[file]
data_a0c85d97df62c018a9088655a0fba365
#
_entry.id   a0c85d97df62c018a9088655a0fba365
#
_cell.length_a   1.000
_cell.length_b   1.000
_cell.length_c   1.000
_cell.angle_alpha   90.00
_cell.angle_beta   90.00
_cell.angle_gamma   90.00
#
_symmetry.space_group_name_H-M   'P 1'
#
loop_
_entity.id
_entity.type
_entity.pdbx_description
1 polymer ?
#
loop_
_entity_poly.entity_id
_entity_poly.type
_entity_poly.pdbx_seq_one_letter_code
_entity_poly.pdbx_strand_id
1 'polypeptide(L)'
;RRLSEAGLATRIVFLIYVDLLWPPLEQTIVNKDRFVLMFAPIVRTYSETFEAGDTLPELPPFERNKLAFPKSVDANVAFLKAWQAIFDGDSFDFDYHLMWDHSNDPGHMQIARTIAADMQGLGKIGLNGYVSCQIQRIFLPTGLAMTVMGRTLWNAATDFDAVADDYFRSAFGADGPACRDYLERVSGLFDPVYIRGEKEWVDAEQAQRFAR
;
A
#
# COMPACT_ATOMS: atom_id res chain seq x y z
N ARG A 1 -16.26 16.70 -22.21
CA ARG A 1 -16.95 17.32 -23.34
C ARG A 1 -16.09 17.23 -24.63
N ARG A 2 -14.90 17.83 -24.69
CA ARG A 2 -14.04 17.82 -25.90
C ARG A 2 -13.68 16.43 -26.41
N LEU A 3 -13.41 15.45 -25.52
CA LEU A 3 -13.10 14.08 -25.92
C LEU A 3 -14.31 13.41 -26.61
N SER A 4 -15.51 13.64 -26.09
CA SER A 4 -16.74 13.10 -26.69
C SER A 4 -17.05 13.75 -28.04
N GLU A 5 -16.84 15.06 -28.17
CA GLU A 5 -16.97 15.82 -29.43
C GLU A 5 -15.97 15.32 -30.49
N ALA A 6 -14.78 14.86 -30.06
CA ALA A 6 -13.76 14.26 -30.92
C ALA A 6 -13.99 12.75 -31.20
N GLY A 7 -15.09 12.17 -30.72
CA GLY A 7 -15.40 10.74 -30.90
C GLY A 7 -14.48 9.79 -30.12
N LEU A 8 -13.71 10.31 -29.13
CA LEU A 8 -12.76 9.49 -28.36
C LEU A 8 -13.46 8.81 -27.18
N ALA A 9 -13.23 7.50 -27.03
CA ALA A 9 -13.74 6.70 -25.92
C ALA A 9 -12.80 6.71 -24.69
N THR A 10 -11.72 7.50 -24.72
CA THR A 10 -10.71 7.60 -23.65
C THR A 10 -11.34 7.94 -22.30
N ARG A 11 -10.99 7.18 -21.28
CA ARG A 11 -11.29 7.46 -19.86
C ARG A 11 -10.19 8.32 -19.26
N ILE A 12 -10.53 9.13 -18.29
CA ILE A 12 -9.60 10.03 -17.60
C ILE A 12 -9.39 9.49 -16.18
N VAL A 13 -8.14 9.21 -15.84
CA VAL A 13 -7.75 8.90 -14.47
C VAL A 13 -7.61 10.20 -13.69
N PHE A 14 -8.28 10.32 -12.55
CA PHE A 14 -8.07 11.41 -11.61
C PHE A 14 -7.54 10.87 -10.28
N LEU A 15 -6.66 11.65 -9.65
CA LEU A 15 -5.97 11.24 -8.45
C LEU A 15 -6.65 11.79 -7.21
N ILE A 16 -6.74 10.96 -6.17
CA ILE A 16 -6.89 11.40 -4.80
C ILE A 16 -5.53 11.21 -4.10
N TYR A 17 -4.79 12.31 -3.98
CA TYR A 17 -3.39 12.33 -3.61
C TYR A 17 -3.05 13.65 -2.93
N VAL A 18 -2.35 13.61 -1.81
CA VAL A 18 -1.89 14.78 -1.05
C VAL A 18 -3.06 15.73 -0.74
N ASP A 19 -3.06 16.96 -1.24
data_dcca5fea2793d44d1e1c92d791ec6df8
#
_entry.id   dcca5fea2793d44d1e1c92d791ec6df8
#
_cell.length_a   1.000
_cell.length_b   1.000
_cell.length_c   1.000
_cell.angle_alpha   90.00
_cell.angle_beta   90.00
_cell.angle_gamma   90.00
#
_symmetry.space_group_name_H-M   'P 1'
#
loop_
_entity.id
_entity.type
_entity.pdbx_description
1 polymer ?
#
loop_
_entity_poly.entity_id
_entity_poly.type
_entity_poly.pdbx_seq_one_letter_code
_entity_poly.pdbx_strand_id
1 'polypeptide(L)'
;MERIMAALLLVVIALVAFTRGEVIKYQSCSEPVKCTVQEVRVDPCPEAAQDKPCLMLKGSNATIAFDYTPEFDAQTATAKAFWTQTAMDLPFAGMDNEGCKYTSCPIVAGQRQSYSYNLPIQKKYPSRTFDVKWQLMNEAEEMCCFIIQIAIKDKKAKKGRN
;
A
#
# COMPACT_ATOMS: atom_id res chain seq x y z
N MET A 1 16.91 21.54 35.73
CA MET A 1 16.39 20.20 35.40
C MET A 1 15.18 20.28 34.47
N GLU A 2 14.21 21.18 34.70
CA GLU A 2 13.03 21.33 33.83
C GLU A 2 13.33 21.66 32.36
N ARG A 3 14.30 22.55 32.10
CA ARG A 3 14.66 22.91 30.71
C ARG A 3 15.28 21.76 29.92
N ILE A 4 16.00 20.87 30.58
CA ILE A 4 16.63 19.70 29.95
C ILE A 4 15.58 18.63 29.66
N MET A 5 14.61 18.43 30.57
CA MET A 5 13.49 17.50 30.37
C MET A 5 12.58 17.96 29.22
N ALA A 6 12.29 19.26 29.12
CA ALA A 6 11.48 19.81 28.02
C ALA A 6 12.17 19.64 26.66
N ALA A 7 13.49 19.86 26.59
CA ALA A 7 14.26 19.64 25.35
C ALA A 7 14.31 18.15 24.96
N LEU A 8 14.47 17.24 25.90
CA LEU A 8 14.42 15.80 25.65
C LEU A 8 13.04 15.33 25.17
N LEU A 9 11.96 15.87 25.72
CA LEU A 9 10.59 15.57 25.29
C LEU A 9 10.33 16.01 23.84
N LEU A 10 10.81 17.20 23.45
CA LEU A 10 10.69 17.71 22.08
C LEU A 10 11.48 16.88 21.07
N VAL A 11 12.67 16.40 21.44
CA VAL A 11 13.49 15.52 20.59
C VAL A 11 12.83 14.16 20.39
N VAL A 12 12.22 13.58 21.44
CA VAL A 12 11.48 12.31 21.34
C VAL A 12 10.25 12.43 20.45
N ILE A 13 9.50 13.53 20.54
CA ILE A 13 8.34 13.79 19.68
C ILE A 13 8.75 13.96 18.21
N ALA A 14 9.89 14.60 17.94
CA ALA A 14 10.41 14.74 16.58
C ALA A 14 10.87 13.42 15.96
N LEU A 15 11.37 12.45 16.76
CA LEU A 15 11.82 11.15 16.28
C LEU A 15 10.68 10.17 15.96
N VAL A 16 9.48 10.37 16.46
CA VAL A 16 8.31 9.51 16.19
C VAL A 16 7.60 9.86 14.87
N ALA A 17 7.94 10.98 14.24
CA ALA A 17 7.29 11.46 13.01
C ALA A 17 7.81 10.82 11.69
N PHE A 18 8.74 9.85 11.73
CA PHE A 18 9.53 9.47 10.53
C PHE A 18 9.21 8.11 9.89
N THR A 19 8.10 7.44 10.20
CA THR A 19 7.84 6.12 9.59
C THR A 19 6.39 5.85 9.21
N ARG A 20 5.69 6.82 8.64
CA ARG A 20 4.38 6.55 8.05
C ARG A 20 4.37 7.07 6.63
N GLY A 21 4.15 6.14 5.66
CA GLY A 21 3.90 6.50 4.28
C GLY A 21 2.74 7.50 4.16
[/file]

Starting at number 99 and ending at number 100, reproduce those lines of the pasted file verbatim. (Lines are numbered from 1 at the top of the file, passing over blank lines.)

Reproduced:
loop_
_entity.id